The Lord in his graciousness gave me opportunity to make up for my failure. Several weeks after my last service, I received a phone call one evening at home. My heart just about stopped when I saw pastor’s name on the caller ID. I almost couldn’t muster enough nerve to push the ‘talk’ button – but I did. I was completely unprepared for a confrontation. Many others who had left the church, even members who had been there longer than me had never been contacted by any of the leadership, asking why they had scattered.
‘Why me?’ I muttered under my breath as I answered. I don’t recall the entire conversation, but he started out by bluntly asking me why we had left. To be totally honest, I lost my nerve for a couple of minutes. I stuttered and stammered, hemmed and hawed, muttered and murmured and altogether cast my dignity to the wind. I could not get out what I wanted to say! He found my antics amusing, chuckling at my ineptitude.
Finally, By God’s grace, I drew a deep breath and hit him with all the ammo I had in my arsenal. We exchanged blows for about 20 minutes. He justified his methodologies with vigor and sound (human) wisdom. I responded with scripture and threw in a few on-target Spurgeon quotes for good measure. The debate was even-handed, tempers never flared, insults were not traded. It was a surprisingly amicable conversation. In the end, I stood by my convictions with passion and resolve. Pastor gave up the fight to win me back and prayed a blessing over my family and let us go. I must say I appreciated that, it was unexpected, but welcome.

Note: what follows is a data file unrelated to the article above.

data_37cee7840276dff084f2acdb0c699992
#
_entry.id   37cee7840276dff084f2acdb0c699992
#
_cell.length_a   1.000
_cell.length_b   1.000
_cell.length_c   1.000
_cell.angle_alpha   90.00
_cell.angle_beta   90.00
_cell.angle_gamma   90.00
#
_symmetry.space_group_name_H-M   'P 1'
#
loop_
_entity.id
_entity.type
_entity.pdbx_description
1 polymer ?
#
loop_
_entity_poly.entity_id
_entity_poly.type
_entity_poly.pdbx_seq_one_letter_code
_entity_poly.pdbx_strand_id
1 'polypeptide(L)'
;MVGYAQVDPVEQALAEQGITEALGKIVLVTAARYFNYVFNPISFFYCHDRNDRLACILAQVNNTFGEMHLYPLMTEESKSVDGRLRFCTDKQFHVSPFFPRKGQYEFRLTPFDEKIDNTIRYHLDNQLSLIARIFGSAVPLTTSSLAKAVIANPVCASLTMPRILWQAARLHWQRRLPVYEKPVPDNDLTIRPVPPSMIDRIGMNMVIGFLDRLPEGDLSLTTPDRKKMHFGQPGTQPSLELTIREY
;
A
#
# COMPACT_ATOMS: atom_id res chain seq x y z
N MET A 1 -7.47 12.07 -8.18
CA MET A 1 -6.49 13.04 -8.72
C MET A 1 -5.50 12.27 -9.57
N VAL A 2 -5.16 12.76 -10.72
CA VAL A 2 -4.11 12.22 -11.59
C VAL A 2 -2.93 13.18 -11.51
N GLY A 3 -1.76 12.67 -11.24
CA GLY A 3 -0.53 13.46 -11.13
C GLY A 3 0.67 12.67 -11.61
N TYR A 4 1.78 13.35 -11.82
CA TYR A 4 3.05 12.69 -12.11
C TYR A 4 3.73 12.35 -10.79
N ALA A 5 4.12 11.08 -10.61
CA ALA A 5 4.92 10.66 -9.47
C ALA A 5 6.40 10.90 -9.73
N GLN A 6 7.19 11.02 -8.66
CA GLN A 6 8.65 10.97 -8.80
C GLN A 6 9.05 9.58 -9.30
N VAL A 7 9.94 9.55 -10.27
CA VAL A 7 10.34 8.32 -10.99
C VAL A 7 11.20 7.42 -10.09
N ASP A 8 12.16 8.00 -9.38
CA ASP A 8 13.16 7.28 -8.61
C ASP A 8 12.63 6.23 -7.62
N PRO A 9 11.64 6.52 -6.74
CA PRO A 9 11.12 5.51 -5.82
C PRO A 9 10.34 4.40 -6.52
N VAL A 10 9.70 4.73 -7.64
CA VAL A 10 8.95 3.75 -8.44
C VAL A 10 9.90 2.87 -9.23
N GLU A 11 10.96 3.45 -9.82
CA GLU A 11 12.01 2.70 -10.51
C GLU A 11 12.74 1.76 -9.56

In the months since that phone call, several more pillars of the church have voluntarily removed themselves from the congregation, including, most recently, one of the deacons. The deacon preceded the pastor in office, and his wife’s father was actually a founding member of the church. The sacrifice they made to stand up against these heresies I can’t possibly fathom, but they counted the cost and decided forsaking Christ and his word was not worth the price. I commend them for that. They have my upmost respect and admiration. God bless them!
As for us, we have settled into a baptist church – one that has escaped the grasping tendrils of Warren’s influence. Although, interestingly, when first inquiring into the church, I asked if they had studied ‘The Purpose-Driven Life’. One of the church members said that they had. My heart sank and I mentally crossed them off my list. However, this same member went on to say they had rejected part of the material while applying some of the more practical teachings. That encouraged me a little, but in my mind there were several strikes already against them. First, they had subjected themselves to PD teaching without thoroughly rejecting it. Secondly, they were a large church that I had pretty much prejudged to have a ‘mega-church mentality’. With over 1,000 attending weekly in a town of only 14,000-15,000 people, I was completely convinced they must be a seeker-sensitive type church.